It’s been more than a week since Donald Trump’s most unlikely upset over the Democratic Party’s anointed candidate. It was a historic win that defied nearly all of the so-called experts. Democrats lost not just the White House for the next four years but also lost several key Congressional races as the Trump tide carried many down ticket candidates. Yet even after getting whipped at the ballot box, Washington Democrats continued to show that they still haven’t learned the most important lesson of election 2016.
As pundits across the political spectrum have correctly observed, Trump won largely based on his ability to garner overwhelming support among working class Americans. It wasn’t the religious right or Constitutional conservatives who put him over the top. It was the dying American middle class, especially in the Midwest and the “rust belt,” that preferred Trump’s populist rhetoric over Hillary Clinton’s watered down liberal agenda.
That said, there WAS an opportunity for Washington Democrats to show the tens of millions of Americans who didn’t vote for Hillary that they were heard loud and clear, with the selection of new party leadership earlier this week.
What did the Dems do?
They doubled-down on their out-of-touch, establishment standard bearers with the selection of Senator Chuck Schumer (NY) as the Senate minority leader. Few Dems in Washington are more connected to the very Beltway politics voters just overwhelming rejected than Schumer. He’s been in Congress since 1981 serving first in the House from ‘81 to ‘99. Since then he’s been the outspoken liberal lightning rod in the Senate. Over the years, Schumer has become a loyal lap dog for the interests of Wall Street and a notorious glory hound who never met a TV camera he couldn’t find a way to get in front of.
And while she has yet to be named officially, Politico reports that smart money is still on Rep. Nancy Pelosi (CA) to once again be confirmed by her peers as the House minority leader. Pelosi still believes America is California or maybe California is America. Either way, she has shown time and time again that her views are so far left, and outside of the views held by the majority of Americans, that columnist Charles Krauthammer once quipped that she was “on another planet.”
These are not the new faces of the Democratic Party. These retreads represent more of the same old, same old with a tired message that the American electorate just threw out with a resounding thud.
Where’s the New Left?
Where’s the next generation leaders of the Progressive movement?
Even Senator Bernie Sanders (VT), whose meteoric rise to national celebrity status over the past eighteen months captured the hearts and imaginations of young voters everywhere, recently conceded that Schumer and Pelosi are the firmly entrenched leaders of the Democratic Party. Sure, Schumer was kind enough to add Sanders, along with Patty Murray (WA), to join him and fellow Senate veteran Dick Durbin (IL) on the “new” Democratic Senate leadership team. However, moving Sanders to the inside of the Democratic leadership is a ploy so transparent, it’s hard to believe the die-hard Bernie backers are going to fall for it.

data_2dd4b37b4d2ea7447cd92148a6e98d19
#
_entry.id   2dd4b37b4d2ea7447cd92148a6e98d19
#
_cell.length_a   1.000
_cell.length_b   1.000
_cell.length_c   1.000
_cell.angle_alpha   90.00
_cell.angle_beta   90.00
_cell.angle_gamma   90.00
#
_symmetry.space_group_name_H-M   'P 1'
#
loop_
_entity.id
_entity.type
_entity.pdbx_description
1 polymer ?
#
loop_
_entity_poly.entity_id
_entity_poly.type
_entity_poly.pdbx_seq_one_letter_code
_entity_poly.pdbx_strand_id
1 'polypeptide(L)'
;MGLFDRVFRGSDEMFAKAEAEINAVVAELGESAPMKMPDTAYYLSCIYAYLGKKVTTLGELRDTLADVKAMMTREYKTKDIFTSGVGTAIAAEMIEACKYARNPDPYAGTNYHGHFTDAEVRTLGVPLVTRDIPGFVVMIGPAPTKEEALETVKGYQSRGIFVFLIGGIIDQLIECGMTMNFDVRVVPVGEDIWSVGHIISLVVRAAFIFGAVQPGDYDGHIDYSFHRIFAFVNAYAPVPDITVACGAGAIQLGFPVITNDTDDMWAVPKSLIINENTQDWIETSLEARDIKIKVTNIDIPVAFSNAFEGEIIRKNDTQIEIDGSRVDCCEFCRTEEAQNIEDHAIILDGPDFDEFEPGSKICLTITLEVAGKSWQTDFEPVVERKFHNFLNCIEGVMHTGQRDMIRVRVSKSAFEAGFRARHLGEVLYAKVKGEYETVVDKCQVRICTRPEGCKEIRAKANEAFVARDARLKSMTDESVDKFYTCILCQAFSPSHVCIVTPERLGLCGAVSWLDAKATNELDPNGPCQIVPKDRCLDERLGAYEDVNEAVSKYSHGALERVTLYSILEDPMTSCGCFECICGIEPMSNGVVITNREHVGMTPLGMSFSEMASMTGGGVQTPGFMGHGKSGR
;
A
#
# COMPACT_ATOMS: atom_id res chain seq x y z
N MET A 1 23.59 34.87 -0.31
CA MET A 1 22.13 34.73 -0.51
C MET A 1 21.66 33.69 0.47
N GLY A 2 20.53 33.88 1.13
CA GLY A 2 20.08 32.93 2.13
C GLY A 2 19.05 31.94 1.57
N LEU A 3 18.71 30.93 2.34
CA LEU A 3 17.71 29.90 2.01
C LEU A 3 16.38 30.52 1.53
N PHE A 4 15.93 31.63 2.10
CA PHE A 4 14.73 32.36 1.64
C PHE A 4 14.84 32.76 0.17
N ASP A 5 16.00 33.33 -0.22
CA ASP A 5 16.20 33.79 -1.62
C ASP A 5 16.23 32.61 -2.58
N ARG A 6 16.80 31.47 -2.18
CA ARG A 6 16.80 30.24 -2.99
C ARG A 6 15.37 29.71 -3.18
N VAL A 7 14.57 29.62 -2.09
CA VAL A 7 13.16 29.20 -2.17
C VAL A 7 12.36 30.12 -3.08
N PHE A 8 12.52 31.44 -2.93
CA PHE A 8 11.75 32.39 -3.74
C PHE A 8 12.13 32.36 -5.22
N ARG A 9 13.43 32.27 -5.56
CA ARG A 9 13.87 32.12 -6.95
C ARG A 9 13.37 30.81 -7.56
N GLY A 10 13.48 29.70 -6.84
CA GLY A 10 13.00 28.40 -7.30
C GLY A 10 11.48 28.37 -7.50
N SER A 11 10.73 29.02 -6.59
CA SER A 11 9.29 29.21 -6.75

The Democratic Party doesn’t want Sanders- they just want his legions of supporters.
Even legally blind skeptics will have to admit this fact as the Dems begin to roll out their legislative agenda in 2017.
Expecting to see free college for all on that agenda? Not a chance.
Expansion of Obamacare to millions more in need of coverage? Doubt it.
Real reform for the corrupt billionaire tycoons of Wall Street? Not with their friend Chuck in the driver’s seat.
Sanders is merely window dressing for a group of out of touch elitists who want to make middle-class Americans think that they’ve changed. But the middle class just demonstrated earlier this month that they are not going to take it. They are tired of being taken for granted.
Just ask Hillary.
Although she lacks the national name recognition of a Clinton, Sanders, Schumer, or Pelosi, Patty Murray might be the one bright spot in the recent moves by Senate Democrats. She’s been in the Senate since 1992 and proven her worth in the past by reaching across the aisle to gain bipartisan support for needed legislation (see the Bipartisan Budget Act of 2013 where she worked with non-other-than Paul Ryan).
Murray could be useful in negotiating with the Trump Administration. She has a favorable track record on two issues that were staples of Trump’s presidential campaign: opposition to the 2003 invasion of Iraq and a willingness to get tough on immigration. She supported the Comprehensive Immigration Reform Act of 2006 that passed out of the Senate with a cadre of Republicans and Democrats supporting it.
It’s too early to know just how much of a role Murray will get to play in the upcoming Senate. Insiders believe she was ready to challenge Durbin for the coveted Whip position before Schumer intervened and found a place for her on the leadership team. It may have been a compromise Schumer made begrudgingly, but Murray is clearly more the type of new Democrat the party needs if it ever hopes to take back the working class vote.
Somewhere in the marbled halls of an exclusive D.C. club, the Democratic elite has surely found their own rationale for the Hillary Clinton loss. There’s plenty of blame to go around.
What Democrats still don’t seem to understand is that Trump appealed to working class Americans who aren’t looking for the big government to fix all their problems- they just want the government to stop creating new ones.